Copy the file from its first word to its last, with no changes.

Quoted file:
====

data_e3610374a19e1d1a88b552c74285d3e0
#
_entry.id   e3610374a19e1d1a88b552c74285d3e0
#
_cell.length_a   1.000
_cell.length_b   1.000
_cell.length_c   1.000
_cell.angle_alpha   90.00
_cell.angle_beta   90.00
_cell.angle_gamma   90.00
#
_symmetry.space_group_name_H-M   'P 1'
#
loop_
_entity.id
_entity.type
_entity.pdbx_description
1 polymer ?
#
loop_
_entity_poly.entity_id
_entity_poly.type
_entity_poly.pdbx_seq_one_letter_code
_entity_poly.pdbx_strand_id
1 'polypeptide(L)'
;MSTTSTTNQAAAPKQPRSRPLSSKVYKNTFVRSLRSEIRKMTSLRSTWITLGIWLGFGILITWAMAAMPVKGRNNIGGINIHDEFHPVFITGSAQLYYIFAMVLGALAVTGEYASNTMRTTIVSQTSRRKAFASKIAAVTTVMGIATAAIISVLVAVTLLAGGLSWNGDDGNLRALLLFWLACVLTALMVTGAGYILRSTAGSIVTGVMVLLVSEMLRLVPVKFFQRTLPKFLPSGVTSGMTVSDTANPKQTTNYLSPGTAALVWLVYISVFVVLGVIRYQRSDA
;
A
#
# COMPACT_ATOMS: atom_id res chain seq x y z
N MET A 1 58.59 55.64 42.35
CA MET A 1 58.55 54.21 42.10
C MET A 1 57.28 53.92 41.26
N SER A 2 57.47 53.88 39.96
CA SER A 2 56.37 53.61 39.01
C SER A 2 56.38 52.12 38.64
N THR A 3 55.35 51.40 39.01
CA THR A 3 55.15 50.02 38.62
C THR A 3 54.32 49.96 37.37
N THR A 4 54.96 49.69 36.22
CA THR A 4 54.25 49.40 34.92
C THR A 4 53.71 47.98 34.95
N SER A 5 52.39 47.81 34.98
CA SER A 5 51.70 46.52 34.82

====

data_e3610374a19e1d1a88b552c74285d3e0
#
_entry.id   e3610374a19e1d1a88b552c74285d3e0
#
_cell.length_a   1.000
_cell.length_b   1.000
_cell.length_c   1.000
_cell.angle_alpha   90.00
_cell.angle_beta   90.00
_cell.angle_gamma   90.00
#
_symmetry.space_group_name_H-M   'P 1'
#
loop_
_entity.id
_entity.type
_entity.pdbx_description
1 polymer ?
#
loop_
_entity_poly.entity_id
_entity_poly.type
_entity_poly.pdbx_seq_one_letter_code
_entity_poly.pdbx_strand_id
1 'polypeptide(L)'
;MSTTSTTNQAAAPKQPRSRPLSSKVYKNTFVRSLRSEIRKMTSLRSTWITLGIWLGFGILITWAMAAMPVKGRNNIGGINIHDEFHPVFITGSAQLYYIFAMVLGALAVTGEYASNTMRTTIVSQTSRRKAFASKIAAVTTVMGIATAAIISVLVAVTLLAGGLSWNGDDGNLRALLLFWLACVLTALMVTGAGYILRSTAGSIVTGVMVLLVSEMLRLVPVKFFQRTLPKFLPSGVTSGMTVSDTANPKQTTNYLSPGTAALVWLVYISVFVVLGVIRYQRSDA
;
A
#
# COMPACT_ATOMS: atom_id res chain seq x y z
N MET A 1 58.59 55.64 42.35
CA MET A 1 58.55 54.21 42.10
C MET A 1 57.28 53.92 41.26
N SER A 2 57.47 53.88 39.96
CA SER A 2 56.37 53.61 39.01
C SER A 2 56.38 52.12 38.64
N THR A 3 55.35 51.40 39.01
CA THR A 3 55.15 50.02 38.62
C THR A 3 54.32 49.96 37.37
N THR A 4 54.96 49.69 36.22
CA THR A 4 54.25 49.40 34.92
C THR A 4 53.71 47.98 34.95
N SER A 5 52.39 47.81 34.98
CA SER A 5 51.70 46.52 34.82